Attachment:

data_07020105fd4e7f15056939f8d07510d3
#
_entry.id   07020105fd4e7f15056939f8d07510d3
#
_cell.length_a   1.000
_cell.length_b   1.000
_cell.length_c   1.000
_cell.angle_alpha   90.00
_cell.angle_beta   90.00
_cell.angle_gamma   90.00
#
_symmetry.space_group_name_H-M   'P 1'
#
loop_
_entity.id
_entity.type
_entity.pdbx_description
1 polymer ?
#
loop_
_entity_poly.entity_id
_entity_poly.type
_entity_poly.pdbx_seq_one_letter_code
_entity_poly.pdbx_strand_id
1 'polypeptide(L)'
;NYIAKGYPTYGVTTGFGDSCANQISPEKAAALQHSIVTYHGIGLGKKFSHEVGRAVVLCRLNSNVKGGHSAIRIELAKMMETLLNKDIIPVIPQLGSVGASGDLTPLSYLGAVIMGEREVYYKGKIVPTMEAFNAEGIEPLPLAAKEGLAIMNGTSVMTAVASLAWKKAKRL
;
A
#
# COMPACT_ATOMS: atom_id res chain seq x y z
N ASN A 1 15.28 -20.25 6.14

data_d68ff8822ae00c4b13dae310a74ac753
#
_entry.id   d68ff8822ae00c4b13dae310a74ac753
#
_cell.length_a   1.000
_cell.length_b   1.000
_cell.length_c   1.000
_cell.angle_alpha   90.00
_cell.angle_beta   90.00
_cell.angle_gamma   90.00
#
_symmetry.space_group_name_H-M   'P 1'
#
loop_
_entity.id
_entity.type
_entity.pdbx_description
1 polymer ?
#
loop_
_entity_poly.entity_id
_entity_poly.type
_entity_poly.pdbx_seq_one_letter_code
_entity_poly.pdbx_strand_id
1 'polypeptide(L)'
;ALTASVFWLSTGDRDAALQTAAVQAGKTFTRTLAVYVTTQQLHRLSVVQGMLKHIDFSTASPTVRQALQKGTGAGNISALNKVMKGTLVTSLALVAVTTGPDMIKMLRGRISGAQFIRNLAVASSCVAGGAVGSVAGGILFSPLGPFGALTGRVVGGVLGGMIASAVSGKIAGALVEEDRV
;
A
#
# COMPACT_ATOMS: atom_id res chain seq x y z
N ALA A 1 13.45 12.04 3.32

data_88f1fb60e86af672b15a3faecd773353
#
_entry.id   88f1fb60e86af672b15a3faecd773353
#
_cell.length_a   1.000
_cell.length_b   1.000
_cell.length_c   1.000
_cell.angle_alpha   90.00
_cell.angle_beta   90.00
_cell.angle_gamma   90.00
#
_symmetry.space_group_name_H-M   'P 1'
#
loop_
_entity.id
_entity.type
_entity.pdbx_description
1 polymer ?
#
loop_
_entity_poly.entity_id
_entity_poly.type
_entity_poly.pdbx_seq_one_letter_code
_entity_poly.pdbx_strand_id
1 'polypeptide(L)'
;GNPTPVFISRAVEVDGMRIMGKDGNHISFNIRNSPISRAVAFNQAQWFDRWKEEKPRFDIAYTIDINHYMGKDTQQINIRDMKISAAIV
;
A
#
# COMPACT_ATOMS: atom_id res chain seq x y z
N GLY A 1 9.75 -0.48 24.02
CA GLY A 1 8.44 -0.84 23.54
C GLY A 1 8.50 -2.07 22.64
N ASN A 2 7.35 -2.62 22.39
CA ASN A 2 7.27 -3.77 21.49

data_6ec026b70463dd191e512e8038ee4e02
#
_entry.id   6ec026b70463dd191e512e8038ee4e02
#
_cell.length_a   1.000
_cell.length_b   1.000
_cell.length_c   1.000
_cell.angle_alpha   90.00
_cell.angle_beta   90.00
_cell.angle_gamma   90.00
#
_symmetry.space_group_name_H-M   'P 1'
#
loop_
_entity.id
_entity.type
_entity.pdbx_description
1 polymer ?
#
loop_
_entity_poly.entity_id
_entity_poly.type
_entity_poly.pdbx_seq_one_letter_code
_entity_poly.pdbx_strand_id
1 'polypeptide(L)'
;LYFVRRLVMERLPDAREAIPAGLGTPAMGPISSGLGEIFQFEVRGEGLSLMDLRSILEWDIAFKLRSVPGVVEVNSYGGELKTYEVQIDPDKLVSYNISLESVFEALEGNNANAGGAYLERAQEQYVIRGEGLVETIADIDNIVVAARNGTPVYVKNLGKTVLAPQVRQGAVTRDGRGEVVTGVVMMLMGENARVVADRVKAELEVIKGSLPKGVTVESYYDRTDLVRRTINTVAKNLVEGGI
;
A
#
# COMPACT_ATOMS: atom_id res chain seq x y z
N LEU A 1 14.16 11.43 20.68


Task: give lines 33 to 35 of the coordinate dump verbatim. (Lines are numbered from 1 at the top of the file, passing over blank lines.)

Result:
#
_entry.id   d68ff8822ae00c4b13dae310a74ac753
#